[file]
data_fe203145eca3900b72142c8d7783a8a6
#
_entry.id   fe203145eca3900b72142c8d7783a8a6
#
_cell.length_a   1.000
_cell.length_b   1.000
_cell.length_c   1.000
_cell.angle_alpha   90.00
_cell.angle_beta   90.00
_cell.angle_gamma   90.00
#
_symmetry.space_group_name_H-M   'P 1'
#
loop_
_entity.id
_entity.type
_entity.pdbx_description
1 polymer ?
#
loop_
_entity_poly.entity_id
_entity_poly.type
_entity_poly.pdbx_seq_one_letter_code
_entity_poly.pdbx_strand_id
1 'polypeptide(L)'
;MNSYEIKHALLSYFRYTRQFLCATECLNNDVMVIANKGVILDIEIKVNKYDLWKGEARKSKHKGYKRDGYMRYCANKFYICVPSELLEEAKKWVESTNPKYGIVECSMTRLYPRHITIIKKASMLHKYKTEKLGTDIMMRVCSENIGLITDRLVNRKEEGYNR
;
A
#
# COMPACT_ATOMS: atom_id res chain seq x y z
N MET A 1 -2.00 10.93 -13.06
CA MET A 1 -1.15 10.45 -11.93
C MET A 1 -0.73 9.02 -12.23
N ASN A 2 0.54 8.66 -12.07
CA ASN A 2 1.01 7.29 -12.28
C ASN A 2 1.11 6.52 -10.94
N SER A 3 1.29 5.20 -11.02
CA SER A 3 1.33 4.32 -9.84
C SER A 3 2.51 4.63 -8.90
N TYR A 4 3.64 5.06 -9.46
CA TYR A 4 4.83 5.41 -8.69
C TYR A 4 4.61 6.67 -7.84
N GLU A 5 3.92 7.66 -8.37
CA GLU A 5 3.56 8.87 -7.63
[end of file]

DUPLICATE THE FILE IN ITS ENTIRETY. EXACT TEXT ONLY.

data_fe203145eca3900b72142c8d7783a8a6
#
_entry.id   fe203145eca3900b72142c8d7783a8a6
#
_cell.length_a   1.000
_cell.length_b   1.000
_cell.length_c   1.000
_cell.angle_alpha   90.00
_cell.angle_beta   90.00
_cell.angle_gamma   90.00
#
_symmetry.space_group_name_H-M   'P 1'
#
loop_
_entity.id
_entity.type
_entity.pdbx_description
1 polymer ?
#
loop_
_entity_poly.entity_id
_entity_poly.type
_entity_poly.pdbx_seq_one_letter_code
_entity_poly.pdbx_strand_id
1 'polypeptide(L)'
;MNSYEIKHALLSYFRYTRQFLCATECLNNDVMVIANKGVILDIEIKVNKYDLWKGEARKSKHKGYKRDGYMRYCANKFYICVPSELLEEAKKWVESTNPKYGIVECSMTRLYPRHITIIKKASMLHKYKTEKLGTDIMMRVCSENIGLITDRLVNRKEEGYNR
;
A
#
# COMPACT_ATOMS: atom_id res chain seq x y z
N MET A 1 -2.00 10.93 -13.06
CA MET A 1 -1.15 10.45 -11.93
C MET A 1 -0.73 9.02 -12.23
N ASN A 2 0.54 8.66 -12.07
CA ASN A 2 1.01 7.29 -12.28
C ASN A 2 1.11 6.52 -10.94
N SER A 3 1.29 5.20 -11.02
CA SER A 3 1.33 4.32 -9.84
C SER A 3 2.51 4.63 -8.90
N TYR A 4 3.64 5.06 -9.46
CA TYR A 4 4.83 5.41 -8.69
C TYR A 4 4.61 6.67 -7.84
N GLU A 5 3.92 7.66 -8.37
CA GLU A 5 3.56 8.87 -7.63